- Perhaps something of the mood that one finds in the pages of Dissent’s first issue can be grasped by remembering the words of Henry Adams who before the first war wrote:
Resistance to something was the law of New England nature; the boy looked out on a world with the instinct of resistance; for numberless generations his predecessors had viewed the world chiefly as a thing to be reformed, filled with evil forces to be abolished, and they saw no reason to suppose that they had wholly succeeded in the abolition; the duty was unchanged. That duty implied not only resistance to evil, but hatred of it. Politics, as a practice, whatever its professions, had always been the systematic organization of hatreds. . . .
If you dislike “hatred,” the point I wish to make is as well made by fury or love or wrath, or passion of any sort: something that smashes the hollow mask that has today replaced American liberalism.
In their lack of insurgent imagination, American liberals today have vested their “hatreds” in the external and safely faraway enemy and against anyone who would irritate them in their need to love everything that, “after all,” is American. Rather than think politically, they feel sentimentally about what they celebrate as the mere variousness of America; they fragment and de-humanize all problems in the name of powerful practicality; they are shrill in resistance to any criticism of the vulgarities of American life.
Something of the anxieties and rigidities that underpin such features of American liberalism today must be the explanation for the unbuttoned tone of Mr. Glazer’s outburst, and for the fact that a man as intelligent as he must be could not see, upon re-reading his draft, how morally curious and uncontrolled his little exercise in being the anxious finger-man for the liberal mood really is.
C. Wright Mills
New York City
To the Editor:
Nat Glazer has got pretty hot under the collar about Dissent. It improves his style but not his judgment.
I agree with him on one point: personal motives should be left out of political argument. The editors of Dissent are no more virtuous than the editors of COMMENTARY, whatever the latter may say. And I regret the “vituperative intemperance” to which we all, at times, succumb. It is, however, a human and not a specifically socialist failing, as his review demonstrates. What else does he say?
- He wants proof that conformism and civil liberty violations are spreading in the U.S. and rejects the Nation’s “information” to that effect. Does he also reject that of the New York Times, the Reporter, and the American Civil Liberties Union? The Ford Foundation finds the evidence sufficient to invest $15,000,000 in the Fund for the Republic, but Nat Glazer remains unconvinced. There was a time when one case of injustice could arouse the nation’s conscience; now a mistaken case of injustice is enough to quiet his.
He asserts that “the editors” of Dissent are “against” war and the U.S. defense of Korea; that, if we had our way, “the NKVD would be comfortably established today in Rome, Paris, and London”; and there follows a general excoriation of “the editors”—there are twelve of us—largely on the basis of some remarks by Lewis Coser and Irving Howe.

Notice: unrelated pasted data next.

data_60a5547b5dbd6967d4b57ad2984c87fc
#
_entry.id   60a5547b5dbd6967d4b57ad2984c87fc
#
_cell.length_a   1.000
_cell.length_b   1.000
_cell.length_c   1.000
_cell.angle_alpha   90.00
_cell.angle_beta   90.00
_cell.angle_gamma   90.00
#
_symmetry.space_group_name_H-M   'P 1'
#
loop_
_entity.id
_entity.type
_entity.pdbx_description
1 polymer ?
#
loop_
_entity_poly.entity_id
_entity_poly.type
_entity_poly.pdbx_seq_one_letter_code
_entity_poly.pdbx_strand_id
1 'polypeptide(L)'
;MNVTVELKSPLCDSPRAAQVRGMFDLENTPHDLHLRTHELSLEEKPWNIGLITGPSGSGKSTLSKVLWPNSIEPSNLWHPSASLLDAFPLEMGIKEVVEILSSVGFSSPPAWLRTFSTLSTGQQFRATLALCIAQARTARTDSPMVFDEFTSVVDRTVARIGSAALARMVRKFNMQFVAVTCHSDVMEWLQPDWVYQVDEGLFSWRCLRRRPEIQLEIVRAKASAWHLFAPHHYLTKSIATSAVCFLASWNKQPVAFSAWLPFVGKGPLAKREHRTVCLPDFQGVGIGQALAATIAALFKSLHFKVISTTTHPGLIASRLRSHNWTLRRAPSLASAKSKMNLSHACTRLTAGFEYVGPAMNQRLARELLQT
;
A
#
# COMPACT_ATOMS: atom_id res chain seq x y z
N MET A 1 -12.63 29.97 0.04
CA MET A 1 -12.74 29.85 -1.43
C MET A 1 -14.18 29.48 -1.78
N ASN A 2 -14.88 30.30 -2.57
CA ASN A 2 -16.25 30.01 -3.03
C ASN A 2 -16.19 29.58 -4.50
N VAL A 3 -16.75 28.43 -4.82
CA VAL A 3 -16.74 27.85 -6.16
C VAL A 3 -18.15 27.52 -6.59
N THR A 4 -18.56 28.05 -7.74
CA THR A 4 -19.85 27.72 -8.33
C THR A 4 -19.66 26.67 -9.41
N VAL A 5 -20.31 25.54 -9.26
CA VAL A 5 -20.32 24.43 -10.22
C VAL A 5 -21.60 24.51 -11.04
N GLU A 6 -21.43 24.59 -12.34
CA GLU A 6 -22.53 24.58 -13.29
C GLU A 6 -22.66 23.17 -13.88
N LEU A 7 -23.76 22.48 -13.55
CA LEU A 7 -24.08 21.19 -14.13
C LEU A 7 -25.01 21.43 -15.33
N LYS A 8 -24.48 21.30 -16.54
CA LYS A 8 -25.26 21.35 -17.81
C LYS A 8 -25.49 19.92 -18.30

Now, COMMENTARY carries the statement that “the opinions and views expressed by COMMENTARY’s contributors and editors are their own. . . .” The editors of Dissent say plainly on the first page that “Dissent will not have any editorial position or statements. Each writer will speak for himself.” Why does Nat Glazer not credit us with the same tolerance he assumes for himself?
Of course, the socialist editors of Dissent, like Quakers, Democrats, and Republicans, have no single position on war. Among them are pacifists opposing all war; supporters of a “Third Force” in Europe and Asia; and those, like Howe and myself, who support Western armed forces in Korea and Europe. As for the nonsense about the NKVD—really! Socialist Norway is NATO’s outpost in Scandinavia against Swedish neutralism; Socialist Britain was America’s staunchest ally in Europe and Korea; Bevan’s call for some arms reduction anticipated that of Churchill and Eisenhower. The consistency of foreign policy due to national interest, surely, exceeds the inconstancy stemming from internal politics. Does Nat Glazer want to discuss specific policies or merely wave a flag?
The editors of Dissent do oppose world atomic suicide, and are less confident than Glazer that this is favored only by “inmates of insane asylums.” Judging from his complaint that too many Americans are “rattling the atom bomb,” Defense Secretary Wilson seems to agree with us.
- He cannot discern the difference between our political position and that of Senator Taft, President Eisenhower, and Fulton Sheen. He should read us—and them—more assiduously.
Glazer observes that “pushing against opposition forces you to moderate your claims, strengthen your arguments, and be as concrete as possible.” Now that he has had his untrammelled say in COMMENTARY, I invite his serious contribution to Dissent.